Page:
“Research shows that we are increasingly educated and different media outlets recently mentioned that we open businesses at the highest rate across all population groups. We are the engine of the American economy, contributing a massive $2.6 trillion to the US GDP, as stated in a 2020 Forbes report,” I shared excitedly.

I continued, “This figure is so significant that if we were our own country, we would be the eighth largest economy in the world.”

I paused to look at them and could tell that most were grasping the meaning of those impactful numbers for the first time. Indeed, according to a Sentiment Study by We Are All Human, almost 80 percent of Hispanics are unaware of our collective power and accomplishments.

“Yet,” I went on, “We are far behind in absolutely all relevant metrics that measure inclusion, equity, and access to wealth creation: business size, access to capital, salary levels, career promotions, and representation in corporate leadership positions and boards, to name a few.”

“We are extremely and increasingly powerful, and yet, we have not awakened to our power and influence, and we remain unseen and unappreciated. And that...is a Paradox.” I proclaimed.

I paused and took a deep breath. I could tell that I had created the perfect momentum to throw the most important question at them.

“So…how do we change this? Where do we begin?” I asked.

“Change the government!” some yelled, with excitement. “Change the rules so that white supremacy has less power!” a few added. “Make the system an equitable one,” others ventured.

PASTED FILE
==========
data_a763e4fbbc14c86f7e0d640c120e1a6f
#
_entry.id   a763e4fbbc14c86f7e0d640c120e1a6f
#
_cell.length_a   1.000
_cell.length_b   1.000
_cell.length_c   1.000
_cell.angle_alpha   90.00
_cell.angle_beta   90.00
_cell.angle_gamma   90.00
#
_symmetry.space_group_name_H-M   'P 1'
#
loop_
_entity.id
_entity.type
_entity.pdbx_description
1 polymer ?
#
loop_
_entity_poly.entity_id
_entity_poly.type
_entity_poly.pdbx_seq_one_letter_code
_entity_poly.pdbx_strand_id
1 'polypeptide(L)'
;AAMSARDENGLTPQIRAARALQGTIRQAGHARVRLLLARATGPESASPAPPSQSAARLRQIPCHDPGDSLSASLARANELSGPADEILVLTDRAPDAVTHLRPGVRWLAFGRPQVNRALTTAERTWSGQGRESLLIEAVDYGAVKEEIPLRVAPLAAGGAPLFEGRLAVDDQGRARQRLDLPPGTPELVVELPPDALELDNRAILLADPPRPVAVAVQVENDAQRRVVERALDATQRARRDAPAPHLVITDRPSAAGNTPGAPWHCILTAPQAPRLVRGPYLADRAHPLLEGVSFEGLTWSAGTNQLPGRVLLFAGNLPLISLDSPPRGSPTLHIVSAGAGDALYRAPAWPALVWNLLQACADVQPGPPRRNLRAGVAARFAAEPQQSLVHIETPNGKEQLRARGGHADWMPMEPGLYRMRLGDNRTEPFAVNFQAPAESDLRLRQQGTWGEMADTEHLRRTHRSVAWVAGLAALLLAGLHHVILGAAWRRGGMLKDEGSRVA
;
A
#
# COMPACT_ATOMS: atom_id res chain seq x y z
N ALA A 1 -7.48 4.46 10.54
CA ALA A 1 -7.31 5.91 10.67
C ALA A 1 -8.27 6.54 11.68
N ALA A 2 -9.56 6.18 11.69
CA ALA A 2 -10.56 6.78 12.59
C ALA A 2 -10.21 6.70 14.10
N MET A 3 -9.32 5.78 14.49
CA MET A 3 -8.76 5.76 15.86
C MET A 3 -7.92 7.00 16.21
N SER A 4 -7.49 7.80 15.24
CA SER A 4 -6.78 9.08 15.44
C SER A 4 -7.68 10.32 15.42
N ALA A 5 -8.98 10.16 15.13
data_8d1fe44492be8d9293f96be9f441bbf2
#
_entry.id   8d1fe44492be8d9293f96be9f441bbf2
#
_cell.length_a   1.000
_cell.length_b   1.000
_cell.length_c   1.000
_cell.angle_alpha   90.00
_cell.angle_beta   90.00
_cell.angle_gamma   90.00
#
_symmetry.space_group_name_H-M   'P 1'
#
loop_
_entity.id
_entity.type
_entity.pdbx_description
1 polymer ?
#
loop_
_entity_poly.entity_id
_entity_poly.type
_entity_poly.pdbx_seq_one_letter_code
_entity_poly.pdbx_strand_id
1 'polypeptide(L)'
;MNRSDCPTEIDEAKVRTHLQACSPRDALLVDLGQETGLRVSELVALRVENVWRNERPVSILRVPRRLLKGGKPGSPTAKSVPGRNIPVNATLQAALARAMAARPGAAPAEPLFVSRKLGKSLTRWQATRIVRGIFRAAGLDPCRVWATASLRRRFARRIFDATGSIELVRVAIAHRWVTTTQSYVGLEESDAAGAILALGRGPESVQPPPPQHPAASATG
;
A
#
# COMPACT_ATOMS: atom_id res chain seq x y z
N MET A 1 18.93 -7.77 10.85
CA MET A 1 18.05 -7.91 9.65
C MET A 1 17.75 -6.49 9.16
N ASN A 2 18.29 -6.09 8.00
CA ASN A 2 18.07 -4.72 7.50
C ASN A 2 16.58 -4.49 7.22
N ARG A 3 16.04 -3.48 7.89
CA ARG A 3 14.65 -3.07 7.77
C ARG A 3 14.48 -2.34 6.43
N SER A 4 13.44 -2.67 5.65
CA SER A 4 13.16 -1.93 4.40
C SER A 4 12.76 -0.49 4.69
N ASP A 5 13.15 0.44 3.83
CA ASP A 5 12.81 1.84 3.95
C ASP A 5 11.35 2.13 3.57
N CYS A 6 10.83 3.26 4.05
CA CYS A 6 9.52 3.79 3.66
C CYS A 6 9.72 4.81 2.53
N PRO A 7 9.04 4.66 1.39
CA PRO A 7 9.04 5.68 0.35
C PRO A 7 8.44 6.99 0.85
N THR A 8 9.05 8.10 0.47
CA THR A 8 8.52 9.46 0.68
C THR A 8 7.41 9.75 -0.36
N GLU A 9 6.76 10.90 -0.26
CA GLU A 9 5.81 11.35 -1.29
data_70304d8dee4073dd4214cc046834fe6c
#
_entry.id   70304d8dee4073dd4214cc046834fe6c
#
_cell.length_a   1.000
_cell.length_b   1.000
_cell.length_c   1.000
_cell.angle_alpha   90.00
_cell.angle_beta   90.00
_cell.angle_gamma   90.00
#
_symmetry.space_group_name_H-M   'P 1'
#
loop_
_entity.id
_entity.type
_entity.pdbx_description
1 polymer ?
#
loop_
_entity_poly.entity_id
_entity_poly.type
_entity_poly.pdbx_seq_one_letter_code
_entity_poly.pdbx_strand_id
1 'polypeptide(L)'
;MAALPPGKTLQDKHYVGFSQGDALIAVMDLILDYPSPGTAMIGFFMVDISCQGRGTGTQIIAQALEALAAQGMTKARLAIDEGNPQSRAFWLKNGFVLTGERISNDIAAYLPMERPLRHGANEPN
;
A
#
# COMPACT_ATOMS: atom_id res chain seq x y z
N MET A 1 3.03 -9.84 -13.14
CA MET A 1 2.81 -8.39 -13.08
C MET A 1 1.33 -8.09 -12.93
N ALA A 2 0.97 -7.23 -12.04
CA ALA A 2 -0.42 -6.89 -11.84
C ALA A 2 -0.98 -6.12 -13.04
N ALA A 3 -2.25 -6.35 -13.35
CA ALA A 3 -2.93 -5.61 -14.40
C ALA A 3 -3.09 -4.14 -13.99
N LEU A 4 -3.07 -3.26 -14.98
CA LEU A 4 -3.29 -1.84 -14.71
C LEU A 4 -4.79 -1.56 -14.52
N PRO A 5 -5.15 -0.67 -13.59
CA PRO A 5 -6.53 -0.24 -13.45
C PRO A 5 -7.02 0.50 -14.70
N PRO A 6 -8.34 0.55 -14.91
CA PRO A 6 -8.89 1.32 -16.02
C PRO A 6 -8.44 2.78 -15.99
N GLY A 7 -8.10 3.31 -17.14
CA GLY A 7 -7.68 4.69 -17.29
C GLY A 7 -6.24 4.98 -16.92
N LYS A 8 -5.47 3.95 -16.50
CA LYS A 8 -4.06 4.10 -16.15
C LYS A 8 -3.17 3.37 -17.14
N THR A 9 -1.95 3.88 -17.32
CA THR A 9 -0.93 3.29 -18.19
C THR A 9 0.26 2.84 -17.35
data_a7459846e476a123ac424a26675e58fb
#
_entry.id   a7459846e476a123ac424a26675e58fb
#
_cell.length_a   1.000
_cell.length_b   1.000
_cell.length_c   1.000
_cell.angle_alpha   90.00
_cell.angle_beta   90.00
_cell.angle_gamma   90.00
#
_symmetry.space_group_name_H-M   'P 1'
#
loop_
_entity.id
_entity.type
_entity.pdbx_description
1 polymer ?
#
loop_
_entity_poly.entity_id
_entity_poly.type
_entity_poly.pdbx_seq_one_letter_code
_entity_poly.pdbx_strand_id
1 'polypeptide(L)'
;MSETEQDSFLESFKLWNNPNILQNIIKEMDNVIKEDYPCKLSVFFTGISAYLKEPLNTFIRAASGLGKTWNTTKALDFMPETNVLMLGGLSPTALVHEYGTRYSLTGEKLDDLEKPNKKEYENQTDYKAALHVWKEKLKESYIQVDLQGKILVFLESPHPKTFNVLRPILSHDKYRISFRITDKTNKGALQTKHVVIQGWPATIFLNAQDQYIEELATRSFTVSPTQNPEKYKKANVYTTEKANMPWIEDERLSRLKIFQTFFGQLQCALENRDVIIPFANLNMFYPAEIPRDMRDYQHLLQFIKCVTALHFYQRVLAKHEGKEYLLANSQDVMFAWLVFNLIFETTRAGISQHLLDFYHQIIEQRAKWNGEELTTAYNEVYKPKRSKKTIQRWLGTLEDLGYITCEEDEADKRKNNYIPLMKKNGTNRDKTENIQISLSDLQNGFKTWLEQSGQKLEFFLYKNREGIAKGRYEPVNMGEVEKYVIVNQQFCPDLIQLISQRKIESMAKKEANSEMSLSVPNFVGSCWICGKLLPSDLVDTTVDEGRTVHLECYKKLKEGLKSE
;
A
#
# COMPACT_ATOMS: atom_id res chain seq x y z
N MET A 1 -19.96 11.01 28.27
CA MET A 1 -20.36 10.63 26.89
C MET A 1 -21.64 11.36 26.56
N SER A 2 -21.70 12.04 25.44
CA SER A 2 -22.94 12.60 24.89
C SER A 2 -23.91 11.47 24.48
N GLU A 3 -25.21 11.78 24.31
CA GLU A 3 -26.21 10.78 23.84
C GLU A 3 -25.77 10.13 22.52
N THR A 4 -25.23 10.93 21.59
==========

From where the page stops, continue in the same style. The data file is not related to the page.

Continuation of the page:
I looked at their flushed faces and offered in a very calm tone of voice: “How about we start by changing ourselves?”

The room became silent.

“How about we look into our cultural and personal scripts, our limiting beliefs that we inherited from our ancestors and that tell us we are not good enough or that what we bring to the table does not matter?”

“How about we stop fighting who we are, and we use that energy to achieve what we want in life?”

We have been functioning under a colonial mindset, and most of the time, we have not been aware of it. A colonial mindset is a set of cultural beliefs that influence our decisions and behaviors. It is a way of thinking so deeply ingrained in our psyche that we may not notice how much it drives us. I found that this mindset is quite prevalent in those of us who are immigrants or daughters of immigrants. We brought it from our Latin American lands as we immersed ourselves in the US system, and we have not taken the necessary time to unlearn it, yet.

So, when bigger and better opportunities show up, we can feel uncomfortable, fearful, and anxious. Many of us show up to our lives feeling that we don’t fully belong or fit in, and some of us even feel we need to be thankful to be allowed to live in this country, even when we are lawful citizens.

Today can be different, as we are called to unlearn that which no longer serves us.